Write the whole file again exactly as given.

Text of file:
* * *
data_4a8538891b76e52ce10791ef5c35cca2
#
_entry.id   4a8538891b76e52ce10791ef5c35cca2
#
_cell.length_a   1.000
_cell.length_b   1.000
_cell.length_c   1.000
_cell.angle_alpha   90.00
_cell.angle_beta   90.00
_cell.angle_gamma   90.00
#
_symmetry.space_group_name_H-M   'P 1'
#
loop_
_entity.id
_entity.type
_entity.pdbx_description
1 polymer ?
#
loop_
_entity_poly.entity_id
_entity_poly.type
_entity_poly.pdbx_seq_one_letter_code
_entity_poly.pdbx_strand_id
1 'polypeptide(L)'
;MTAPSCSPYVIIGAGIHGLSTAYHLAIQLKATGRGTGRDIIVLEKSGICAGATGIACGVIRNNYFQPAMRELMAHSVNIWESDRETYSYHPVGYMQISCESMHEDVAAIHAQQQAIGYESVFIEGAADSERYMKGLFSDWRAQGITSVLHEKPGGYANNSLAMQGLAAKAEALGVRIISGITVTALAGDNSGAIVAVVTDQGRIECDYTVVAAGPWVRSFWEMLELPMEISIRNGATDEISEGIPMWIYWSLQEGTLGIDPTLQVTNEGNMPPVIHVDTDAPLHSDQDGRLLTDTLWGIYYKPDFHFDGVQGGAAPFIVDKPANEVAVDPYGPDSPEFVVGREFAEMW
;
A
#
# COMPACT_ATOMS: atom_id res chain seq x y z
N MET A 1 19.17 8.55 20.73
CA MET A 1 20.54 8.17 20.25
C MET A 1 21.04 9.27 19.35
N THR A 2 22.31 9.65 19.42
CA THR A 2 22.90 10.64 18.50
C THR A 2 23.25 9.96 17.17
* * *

data_4a8538891b76e52ce10791ef5c35cca2
#
_entry.id   4a8538891b76e52ce10791ef5c35cca2
#
_cell.length_a   1.000
_cell.length_b   1.000
_cell.length_c   1.000
_cell.angle_alpha   90.00
_cell.angle_beta   90.00
_cell.angle_gamma   90.00
#
_symmetry.space_group_name_H-M   'P 1'
#
loop_
_entity.id
_entity.type
_entity.pdbx_description
1 polymer ?
#
loop_
_entity_poly.entity_id
_entity_poly.type
_entity_poly.pdbx_seq_one_letter_code
_entity_poly.pdbx_strand_id
1 'polypeptide(L)'
;MTAPSCSPYVIIGAGIHGLSTAYHLAIQLKATGRGTGRDIIVLEKSGICAGATGIACGVIRNNYFQPAMRELMAHSVNIWESDRETYSYHPVGYMQISCESMHEDVAAIHAQQQAIGYESVFIEGAADSERYMKGLFSDWRAQGITSVLHEKPGGYANNSLAMQGLAAKAEALGVRIISGITVTALAGDNSGAIVAVVTDQGRIECDYTVVAAGPWVRSFWEMLELPMEISIRNGATDEISEGIPMWIYWSLQEGTLGIDPTLQVTNEGNMPPVIHVDTDAPLHSDQDGRLLTDTLWGIYYKPDFHFDGVQGGAAPFIVDKPANEVAVDPYGPDSPEFVVGREFAEMW
;
A
#
# COMPACT_ATOMS: atom_id res chain seq x y z
N MET A 1 19.17 8.55 20.73
CA MET A 1 20.54 8.17 20.25
C MET A 1 21.04 9.27 19.35
N THR A 2 22.31 9.65 19.42
CA THR A 2 22.90 10.64 18.50
C THR A 2 23.25 9.96 17.17